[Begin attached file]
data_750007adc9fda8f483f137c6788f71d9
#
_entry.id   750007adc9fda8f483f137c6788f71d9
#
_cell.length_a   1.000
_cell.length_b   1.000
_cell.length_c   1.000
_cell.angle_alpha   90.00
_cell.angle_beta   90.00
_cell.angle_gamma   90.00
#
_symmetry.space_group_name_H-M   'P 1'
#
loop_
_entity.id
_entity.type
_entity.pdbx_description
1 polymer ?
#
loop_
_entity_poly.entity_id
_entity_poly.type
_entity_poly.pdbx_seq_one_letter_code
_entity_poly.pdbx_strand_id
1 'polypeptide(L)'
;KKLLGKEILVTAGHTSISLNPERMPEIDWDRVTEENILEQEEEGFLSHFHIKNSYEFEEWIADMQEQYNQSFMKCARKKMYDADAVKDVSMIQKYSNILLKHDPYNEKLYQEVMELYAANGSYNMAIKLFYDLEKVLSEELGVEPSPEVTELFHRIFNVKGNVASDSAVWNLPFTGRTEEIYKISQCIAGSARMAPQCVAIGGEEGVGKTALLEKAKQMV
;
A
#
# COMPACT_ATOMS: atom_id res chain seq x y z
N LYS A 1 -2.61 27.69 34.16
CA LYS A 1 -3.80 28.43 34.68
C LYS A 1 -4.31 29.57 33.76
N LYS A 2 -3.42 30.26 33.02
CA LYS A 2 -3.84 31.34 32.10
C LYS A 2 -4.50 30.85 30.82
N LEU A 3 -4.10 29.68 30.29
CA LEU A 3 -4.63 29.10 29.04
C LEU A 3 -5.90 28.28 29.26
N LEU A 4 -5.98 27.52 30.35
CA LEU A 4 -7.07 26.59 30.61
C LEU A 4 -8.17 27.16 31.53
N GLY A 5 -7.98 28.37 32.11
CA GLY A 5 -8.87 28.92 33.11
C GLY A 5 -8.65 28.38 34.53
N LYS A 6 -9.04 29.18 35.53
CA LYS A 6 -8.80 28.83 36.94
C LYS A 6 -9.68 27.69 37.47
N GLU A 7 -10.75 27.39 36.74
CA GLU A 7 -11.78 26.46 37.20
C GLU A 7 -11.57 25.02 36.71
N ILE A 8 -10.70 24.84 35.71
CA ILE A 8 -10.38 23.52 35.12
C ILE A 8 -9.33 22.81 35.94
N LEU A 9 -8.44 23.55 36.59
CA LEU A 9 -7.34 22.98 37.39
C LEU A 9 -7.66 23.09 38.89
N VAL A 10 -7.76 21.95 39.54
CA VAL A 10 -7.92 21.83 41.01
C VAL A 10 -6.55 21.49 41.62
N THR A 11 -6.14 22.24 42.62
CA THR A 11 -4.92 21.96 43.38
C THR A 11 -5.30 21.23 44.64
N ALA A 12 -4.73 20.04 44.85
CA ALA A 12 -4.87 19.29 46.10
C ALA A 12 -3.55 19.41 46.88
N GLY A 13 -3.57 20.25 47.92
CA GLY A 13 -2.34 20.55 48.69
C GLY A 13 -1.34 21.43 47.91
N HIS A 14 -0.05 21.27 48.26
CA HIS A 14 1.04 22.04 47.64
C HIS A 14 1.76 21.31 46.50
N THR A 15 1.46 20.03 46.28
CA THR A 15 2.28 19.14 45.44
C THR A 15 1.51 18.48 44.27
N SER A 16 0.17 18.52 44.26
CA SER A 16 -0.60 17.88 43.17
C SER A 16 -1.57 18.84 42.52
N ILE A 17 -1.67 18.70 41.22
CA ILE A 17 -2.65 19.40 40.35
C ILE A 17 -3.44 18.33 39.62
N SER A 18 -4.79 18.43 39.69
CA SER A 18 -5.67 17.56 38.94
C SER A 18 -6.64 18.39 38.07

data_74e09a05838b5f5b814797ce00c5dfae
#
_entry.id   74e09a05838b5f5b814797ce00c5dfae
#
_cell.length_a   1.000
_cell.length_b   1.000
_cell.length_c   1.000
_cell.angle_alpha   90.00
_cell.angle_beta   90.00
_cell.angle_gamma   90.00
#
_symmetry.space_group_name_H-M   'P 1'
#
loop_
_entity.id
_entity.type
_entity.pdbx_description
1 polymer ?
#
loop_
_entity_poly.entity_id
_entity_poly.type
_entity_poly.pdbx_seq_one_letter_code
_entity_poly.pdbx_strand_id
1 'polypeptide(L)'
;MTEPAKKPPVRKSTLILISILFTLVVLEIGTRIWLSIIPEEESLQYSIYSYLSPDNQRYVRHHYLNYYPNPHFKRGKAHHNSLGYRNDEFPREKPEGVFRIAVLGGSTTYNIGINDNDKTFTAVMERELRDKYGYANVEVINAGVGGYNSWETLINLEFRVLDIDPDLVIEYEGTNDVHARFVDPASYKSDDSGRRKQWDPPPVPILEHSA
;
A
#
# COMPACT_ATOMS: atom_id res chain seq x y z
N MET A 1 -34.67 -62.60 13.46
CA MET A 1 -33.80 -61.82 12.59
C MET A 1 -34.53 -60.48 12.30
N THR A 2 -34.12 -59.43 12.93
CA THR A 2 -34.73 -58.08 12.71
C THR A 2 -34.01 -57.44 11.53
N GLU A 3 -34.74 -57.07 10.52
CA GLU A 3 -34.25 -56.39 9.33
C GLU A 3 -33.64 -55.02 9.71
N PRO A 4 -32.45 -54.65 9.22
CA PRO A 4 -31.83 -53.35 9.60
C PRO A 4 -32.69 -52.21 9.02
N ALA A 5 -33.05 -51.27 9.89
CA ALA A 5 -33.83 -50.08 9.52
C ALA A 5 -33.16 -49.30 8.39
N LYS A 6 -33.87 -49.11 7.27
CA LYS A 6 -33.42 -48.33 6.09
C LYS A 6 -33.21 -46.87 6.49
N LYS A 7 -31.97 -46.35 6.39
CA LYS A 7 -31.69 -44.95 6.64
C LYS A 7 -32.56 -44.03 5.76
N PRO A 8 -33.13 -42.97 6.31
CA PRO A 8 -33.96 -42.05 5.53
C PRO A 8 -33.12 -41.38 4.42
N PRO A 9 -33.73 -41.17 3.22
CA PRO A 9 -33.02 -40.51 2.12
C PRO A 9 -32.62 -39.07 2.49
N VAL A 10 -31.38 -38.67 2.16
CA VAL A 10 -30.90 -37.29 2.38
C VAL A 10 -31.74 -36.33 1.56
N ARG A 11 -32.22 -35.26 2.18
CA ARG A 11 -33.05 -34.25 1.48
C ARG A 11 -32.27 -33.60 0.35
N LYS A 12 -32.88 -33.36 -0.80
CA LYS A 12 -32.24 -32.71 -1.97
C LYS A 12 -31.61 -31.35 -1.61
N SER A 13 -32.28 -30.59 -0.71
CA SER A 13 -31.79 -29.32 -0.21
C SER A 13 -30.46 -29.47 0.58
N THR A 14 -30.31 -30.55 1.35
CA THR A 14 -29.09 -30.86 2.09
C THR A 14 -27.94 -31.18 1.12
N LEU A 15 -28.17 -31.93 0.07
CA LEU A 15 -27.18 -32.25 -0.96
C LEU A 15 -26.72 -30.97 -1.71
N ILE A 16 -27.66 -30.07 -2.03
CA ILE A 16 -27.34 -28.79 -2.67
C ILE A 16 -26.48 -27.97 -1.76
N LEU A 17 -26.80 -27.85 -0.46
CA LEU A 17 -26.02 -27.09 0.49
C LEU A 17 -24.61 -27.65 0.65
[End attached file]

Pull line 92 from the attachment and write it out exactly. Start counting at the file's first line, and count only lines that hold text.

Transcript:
_cell.angle_alpha   90.00